I believe that I have suffered discrimination and it was manifested in different ways. The first that I remember explicitly, was in 2009, when I applied for a candidacy for deputation. A note was circulated among those who had to vote choose that said “Remember that Emma is a lesbian”. Four years later, in 2013, I present my candidacy again and I was told that because I was a lesbian I did not have much support and finally I was not elected.
Another manifestation of discrimination has been in the workplace, where I was being harassed. This became evident after I participated as a special guest, in 2014, in the hoisting of the diversity banner in the Ministry of Culture for the first time, which led to a labor transfer.
Finally, I may have experienced other manifestations of discrimination because of my feminist lesbian status and maybe I have not been able to recognise them, because often discrimination is experienced as something “normalised” or you no longer know if it is because you are a woman or a lesbian or Feminist or all the previous ones … What I have felt are attitudes that show levels of lesbophobia. After many experiences and years of struggle, it is clear it is clear that the problem is lies with lesbophobic person, not against an individual per se.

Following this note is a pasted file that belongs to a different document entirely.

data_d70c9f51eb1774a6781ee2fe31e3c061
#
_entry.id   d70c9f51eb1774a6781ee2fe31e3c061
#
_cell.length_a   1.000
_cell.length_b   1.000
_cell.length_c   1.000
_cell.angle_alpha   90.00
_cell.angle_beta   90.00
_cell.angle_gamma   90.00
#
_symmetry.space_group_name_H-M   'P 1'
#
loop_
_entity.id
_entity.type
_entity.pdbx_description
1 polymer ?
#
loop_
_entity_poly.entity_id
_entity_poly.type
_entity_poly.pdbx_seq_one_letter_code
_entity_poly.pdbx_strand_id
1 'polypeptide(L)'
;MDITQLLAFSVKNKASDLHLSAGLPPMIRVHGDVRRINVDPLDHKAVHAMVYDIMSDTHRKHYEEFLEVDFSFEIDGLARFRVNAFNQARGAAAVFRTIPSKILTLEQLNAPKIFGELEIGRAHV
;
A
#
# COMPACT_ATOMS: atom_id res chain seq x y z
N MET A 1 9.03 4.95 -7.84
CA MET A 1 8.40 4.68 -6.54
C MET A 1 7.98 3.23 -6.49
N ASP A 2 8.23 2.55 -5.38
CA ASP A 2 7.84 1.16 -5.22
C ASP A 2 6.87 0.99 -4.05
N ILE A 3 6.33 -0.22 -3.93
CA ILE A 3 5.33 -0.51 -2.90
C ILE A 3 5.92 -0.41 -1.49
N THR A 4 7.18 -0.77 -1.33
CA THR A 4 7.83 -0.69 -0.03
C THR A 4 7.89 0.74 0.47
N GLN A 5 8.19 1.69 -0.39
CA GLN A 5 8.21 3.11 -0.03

Do you have any memories or personal experience that marked you significantly?
I consider myself a daughter of the struggles for peace in Central America, which took place in the eighties, as well as the heir of a long family trajectory of being on the side of social justice, dialogue, equality, non-discrimination and respect; which has led me to be an activist, politician and be involved in social movements since my adolescence and all this has led me to have many moments that have marked me, but today I can point to two specific moments.
In April 1990, at the second Latin American and Caribbean Feminist Lesbian Encounter (ELFLAC II), the first time I took part in an event that was attended by lesbians from many countries, a space to share, talk about and from us, from our needs, of our rights, of our forms of organisation and how to face the violence we are subjected to, from the State, the media, from religious hierarchies. This was an experience that culminated with the explicit manifestation of violence. During the last night, when we were about to start the closing session of the event, we were attacked by a rain of stones and balls by a group of men who threatened to enter the venue.
It was a difficult time, that filled me with fright, of feeling unprotected, even though we were about 200 lesbians. But I came out with more conviction, with more energy and strength. I knew that that the struggle would not be easy, but that it was the right one; we must keep gathering, we can build a better world for all people. The system reacted because it tried to keep us silent, to ensure that we did not become visible or get together, as we realised that together we can do a lot.